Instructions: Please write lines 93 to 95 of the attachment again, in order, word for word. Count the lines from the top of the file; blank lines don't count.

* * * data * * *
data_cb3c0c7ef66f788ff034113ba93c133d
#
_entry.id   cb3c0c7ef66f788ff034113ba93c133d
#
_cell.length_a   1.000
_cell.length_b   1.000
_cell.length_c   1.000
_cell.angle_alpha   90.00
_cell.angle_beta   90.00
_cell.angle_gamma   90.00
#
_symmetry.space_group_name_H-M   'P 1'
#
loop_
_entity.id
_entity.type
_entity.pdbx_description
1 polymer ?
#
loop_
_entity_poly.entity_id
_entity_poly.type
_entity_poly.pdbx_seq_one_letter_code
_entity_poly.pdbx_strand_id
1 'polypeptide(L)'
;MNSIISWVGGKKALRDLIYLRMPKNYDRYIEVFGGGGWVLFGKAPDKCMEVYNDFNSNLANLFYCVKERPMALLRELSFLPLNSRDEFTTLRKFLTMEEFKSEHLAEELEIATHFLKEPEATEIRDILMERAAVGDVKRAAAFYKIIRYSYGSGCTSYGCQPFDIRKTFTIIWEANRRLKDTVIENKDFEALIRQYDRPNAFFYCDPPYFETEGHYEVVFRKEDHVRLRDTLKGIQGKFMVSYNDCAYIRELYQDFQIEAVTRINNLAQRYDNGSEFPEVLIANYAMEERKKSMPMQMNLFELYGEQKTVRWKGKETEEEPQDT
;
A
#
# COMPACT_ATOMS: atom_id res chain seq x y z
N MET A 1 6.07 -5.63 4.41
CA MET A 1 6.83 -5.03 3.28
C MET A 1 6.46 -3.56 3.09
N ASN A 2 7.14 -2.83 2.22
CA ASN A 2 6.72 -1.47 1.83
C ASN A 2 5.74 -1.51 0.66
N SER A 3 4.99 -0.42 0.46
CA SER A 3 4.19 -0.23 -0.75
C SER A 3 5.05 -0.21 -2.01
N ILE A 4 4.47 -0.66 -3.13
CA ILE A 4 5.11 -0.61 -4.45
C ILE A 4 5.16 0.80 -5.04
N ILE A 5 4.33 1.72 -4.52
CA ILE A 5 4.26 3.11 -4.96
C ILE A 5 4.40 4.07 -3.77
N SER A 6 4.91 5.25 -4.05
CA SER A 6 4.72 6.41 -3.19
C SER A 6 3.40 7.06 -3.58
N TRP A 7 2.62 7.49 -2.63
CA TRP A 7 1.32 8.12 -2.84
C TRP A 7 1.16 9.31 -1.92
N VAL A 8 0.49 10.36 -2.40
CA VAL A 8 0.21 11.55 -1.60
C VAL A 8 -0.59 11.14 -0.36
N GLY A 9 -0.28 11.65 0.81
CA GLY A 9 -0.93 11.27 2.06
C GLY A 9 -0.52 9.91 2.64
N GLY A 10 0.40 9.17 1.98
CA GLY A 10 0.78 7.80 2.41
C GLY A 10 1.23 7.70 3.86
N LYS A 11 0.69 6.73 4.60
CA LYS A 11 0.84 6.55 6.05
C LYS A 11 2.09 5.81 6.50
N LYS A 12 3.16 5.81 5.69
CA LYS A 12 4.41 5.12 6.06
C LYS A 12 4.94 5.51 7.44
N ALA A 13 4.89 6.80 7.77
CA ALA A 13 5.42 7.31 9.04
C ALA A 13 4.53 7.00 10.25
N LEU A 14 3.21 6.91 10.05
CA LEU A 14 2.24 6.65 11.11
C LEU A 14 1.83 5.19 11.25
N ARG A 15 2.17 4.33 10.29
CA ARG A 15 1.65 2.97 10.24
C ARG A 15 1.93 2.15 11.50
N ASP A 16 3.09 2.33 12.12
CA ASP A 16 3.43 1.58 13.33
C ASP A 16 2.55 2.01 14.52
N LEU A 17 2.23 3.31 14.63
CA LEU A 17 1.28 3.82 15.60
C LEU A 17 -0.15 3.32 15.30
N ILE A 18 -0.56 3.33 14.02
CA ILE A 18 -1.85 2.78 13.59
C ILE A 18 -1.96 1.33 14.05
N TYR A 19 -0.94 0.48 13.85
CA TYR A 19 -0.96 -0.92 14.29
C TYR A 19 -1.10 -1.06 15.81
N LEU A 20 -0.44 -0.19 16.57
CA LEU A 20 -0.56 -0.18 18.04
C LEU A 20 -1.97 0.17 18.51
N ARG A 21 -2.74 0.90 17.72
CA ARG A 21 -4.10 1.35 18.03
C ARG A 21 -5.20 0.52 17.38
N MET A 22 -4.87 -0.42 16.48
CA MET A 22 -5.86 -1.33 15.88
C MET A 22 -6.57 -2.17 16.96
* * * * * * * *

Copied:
C ARG A 21 -5.20 0.52 17.38
N MET A 22 -4.87 -0.42 16.48
CA MET A 22 -5.86 -1.33 15.88